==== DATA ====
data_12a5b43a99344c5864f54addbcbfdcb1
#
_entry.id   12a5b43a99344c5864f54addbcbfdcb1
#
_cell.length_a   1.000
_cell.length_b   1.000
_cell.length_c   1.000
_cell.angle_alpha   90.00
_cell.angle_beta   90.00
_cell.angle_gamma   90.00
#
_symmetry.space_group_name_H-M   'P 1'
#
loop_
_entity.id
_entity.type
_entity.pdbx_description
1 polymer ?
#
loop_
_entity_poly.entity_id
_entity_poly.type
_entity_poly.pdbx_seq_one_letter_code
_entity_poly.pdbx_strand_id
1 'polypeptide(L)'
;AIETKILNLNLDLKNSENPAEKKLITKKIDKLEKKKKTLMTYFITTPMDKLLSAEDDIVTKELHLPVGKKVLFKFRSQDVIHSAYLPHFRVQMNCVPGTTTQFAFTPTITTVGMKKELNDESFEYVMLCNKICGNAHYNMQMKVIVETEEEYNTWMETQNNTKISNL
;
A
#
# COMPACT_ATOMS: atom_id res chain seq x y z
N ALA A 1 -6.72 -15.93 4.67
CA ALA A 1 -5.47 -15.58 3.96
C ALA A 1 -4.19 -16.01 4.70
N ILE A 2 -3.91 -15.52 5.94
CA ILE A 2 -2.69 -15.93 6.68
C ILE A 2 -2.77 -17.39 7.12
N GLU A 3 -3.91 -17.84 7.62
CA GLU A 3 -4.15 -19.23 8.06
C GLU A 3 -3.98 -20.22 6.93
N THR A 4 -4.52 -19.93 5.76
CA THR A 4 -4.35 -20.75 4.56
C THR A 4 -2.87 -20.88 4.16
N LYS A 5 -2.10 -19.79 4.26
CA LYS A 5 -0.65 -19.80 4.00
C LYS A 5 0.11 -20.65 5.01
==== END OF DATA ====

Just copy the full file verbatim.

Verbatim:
data_12a5b43a99344c5864f54addbcbfdcb1
#
_entry.id   12a5b43a99344c5864f54addbcbfdcb1
#
_cell.length_a   1.000
_cell.length_b   1.000
_cell.length_c   1.000
_cell.angle_alpha   90.00
_cell.angle_beta   90.00
_cell.angle_gamma   90.00
#
_symmetry.space_group_name_H-M   'P 1'
#
loop_
_entity.id
_entity.type
_entity.pdbx_description
1 polymer ?
#
loop_
_entity_poly.entity_id
_entity_poly.type
_entity_poly.pdbx_seq_one_letter_code
_entity_poly.pdbx_strand_id
1 'polypeptide(L)'
;AIETKILNLNLDLKNSENPAEKKLITKKIDKLEKKKKTLMTYFITTPMDKLLSAEDDIVTKELHLPVGKKVLFKFRSQDVIHSAYLPHFRVQMNCVPGTTTQFAFTPTITTVGMKKELNDESFEYVMLCNKICGNAHYNMQMKVIVETEEEYNTWMETQNNTKISNL
;
A
#
# COMPACT_ATOMS: atom_id res chain seq x y z
N ALA A 1 -6.72 -15.93 4.67
CA ALA A 1 -5.47 -15.58 3.96
C ALA A 1 -4.19 -16.01 4.70
N ILE A 2 -3.91 -15.52 5.94
CA ILE A 2 -2.69 -15.93 6.68
C ILE A 2 -2.77 -17.39 7.12
N GLU A 3 -3.91 -17.84 7.62
CA GLU A 3 -4.15 -19.23 8.06
C GLU A 3 -3.98 -20.22 6.93
N THR A 4 -4.52 -19.93 5.76
CA THR A 4 -4.35 -20.75 4.56
C THR A 4 -2.87 -20.88 4.16
N LYS A 5 -2.10 -19.79 4.26
CA LYS A 5 -0.65 -19.80 4.00
C LYS A 5 0.11 -20.65 5.01